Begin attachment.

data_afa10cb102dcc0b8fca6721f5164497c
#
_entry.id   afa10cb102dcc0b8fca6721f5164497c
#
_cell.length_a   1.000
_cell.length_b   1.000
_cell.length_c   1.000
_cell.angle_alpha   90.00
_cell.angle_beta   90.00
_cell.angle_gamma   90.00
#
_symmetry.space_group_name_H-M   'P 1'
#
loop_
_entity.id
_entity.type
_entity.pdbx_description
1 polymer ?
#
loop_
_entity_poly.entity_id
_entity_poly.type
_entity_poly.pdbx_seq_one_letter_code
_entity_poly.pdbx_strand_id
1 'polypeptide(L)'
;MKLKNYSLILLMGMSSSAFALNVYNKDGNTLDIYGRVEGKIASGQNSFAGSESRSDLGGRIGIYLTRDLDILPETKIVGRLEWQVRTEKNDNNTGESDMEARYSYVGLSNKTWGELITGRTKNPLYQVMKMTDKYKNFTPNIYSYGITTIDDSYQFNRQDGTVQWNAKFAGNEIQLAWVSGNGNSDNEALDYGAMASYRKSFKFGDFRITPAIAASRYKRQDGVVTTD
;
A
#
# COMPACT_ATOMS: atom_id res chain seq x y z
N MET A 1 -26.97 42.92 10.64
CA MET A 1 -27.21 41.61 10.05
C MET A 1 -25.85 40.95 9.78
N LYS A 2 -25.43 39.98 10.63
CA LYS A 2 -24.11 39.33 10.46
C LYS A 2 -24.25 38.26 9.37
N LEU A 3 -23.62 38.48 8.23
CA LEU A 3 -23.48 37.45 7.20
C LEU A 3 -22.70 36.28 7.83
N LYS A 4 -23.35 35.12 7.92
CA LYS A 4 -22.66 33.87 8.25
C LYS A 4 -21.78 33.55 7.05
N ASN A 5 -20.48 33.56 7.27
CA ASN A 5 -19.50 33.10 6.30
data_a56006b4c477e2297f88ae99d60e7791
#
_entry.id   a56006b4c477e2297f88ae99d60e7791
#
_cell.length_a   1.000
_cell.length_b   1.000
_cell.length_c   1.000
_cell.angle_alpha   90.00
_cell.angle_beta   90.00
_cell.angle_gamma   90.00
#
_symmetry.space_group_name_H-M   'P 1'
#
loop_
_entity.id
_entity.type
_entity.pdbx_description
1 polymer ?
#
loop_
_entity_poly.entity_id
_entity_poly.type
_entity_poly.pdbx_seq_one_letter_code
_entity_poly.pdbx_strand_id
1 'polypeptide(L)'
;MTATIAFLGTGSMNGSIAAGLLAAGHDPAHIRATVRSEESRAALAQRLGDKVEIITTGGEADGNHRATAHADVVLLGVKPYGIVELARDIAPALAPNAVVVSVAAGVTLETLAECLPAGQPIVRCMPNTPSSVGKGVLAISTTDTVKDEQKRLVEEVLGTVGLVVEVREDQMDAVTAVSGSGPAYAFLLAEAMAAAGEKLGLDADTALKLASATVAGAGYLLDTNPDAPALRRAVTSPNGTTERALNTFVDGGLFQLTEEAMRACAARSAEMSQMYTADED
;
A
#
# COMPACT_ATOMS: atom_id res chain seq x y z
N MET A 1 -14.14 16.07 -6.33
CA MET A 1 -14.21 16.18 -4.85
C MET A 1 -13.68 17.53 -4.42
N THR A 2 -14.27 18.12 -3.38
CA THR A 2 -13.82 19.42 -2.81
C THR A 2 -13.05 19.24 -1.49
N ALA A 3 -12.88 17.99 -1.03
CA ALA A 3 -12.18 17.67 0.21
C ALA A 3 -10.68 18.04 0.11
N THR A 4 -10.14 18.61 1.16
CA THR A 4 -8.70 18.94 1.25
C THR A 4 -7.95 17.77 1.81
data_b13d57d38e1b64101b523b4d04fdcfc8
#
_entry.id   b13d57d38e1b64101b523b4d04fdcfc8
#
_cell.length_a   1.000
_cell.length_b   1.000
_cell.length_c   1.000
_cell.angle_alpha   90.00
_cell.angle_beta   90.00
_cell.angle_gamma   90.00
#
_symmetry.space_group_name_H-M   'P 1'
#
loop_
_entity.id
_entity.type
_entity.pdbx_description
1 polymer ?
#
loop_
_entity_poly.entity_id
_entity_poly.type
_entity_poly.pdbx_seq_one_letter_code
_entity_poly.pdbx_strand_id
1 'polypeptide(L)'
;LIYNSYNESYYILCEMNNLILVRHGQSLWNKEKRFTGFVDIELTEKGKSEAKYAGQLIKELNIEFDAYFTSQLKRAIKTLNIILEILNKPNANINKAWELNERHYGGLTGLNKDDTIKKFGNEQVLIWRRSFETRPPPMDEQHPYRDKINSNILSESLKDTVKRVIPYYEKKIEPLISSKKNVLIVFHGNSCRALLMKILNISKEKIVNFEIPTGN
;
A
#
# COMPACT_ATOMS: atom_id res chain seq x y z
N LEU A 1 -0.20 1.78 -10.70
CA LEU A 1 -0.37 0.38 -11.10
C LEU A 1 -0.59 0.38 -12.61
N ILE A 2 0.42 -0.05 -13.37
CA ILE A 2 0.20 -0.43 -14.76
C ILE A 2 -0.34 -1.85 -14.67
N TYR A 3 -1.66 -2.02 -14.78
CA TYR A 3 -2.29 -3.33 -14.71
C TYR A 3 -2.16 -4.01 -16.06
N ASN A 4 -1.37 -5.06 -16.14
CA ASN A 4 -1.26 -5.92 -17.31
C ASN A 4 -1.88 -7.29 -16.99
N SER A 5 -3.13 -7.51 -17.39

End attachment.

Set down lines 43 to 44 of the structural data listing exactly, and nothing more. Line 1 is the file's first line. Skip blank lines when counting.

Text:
N ASN A 5 -20.48 33.56 7.27
CA ASN A 5 -19.50 33.10 6.30